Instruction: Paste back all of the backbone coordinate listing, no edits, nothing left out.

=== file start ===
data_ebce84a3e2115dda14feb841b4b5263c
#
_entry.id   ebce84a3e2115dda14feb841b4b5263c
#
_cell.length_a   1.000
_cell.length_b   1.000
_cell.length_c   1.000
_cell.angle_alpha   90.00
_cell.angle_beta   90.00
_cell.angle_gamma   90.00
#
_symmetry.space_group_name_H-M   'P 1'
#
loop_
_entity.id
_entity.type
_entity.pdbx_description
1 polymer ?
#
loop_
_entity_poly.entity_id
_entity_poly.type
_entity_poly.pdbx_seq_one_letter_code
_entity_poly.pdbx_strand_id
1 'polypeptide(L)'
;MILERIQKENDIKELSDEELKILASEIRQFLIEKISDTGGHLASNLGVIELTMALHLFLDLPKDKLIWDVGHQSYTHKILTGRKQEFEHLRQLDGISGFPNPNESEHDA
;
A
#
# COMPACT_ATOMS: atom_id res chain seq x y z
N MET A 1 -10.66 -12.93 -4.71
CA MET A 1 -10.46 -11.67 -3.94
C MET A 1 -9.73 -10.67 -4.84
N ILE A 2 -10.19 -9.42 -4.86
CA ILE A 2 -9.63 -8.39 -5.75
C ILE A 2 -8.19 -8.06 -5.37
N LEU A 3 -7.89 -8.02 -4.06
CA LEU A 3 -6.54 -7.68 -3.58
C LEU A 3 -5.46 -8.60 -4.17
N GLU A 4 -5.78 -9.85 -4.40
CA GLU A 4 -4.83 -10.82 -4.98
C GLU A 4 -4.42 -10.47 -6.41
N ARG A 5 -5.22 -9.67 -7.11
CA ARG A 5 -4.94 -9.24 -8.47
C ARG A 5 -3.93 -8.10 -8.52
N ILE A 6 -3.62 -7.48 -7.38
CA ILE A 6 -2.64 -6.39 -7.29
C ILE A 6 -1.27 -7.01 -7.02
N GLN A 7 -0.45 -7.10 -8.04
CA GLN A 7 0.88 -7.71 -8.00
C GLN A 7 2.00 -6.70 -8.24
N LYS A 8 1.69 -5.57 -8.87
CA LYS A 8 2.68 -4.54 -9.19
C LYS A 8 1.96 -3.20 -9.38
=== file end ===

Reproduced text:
data_ebce84a3e2115dda14feb841b4b5263c
#
_entry.id   ebce84a3e2115dda14feb841b4b5263c
#
_cell.length_a   1.000
_cell.length_b   1.000
_cell.length_c   1.000
_cell.angle_alpha   90.00
_cell.angle_beta   90.00
_cell.angle_gamma   90.00
#
_symmetry.space_group_name_H-M   'P 1'
#
loop_
_entity.id
_entity.type
_entity.pdbx_description
1 polymer ?
#
loop_
_entity_poly.entity_id
_entity_poly.type
_entity_poly.pdbx_seq_one_letter_code
_entity_poly.pdbx_strand_id
1 'polypeptide(L)'
;MILERIQKENDIKELSDEELKILASEIRQFLIEKISDTGGHLASNLGVIELTMALHLFLDLPKDKLIWDVGHQSYTHKILTGRKQEFEHLRQLDGISGFPNPNESEHDA
;
A
#
# COMPACT_ATOMS: atom_id res chain seq x y z
N MET A 1 -10.66 -12.93 -4.71
CA MET A 1 -10.46 -11.67 -3.94
C MET A 1 -9.73 -10.67 -4.84
N ILE A 2 -10.19 -9.42 -4.86
CA ILE A 2 -9.63 -8.39 -5.75
C ILE A 2 -8.19 -8.06 -5.37
N LEU A 3 -7.89 -8.02 -4.06
CA LEU A 3 -6.54 -7.68 -3.58
C LEU A 3 -5.46 -8.60 -4.17
N GLU A 4 -5.78 -9.85 -4.40
CA GLU A 4 -4.83 -10.82 -4.98
C GLU A 4 -4.42 -10.47 -6.41
N ARG A 5 -5.22 -9.67 -7.11
CA ARG A 5 -4.94 -9.24 -8.47
C ARG A 5 -3.93 -8.10 -8.52
N ILE A 6 -3.62 -7.48 -7.38
CA ILE A 6 -2.64 -6.39 -7.29
C ILE A 6 -1.27 -7.01 -7.02
N GLN A 7 -0.45 -7.10 -8.04
CA GLN A 7 0.88 -7.71 -8.00
C GLN A 7 2.00 -6.70 -8.24
N LYS A 8 1.69 -5.57 -8.87
CA LYS A 8 2.68 -4.54 -9.19
C LYS A 8 1.96 -3.20 -9.38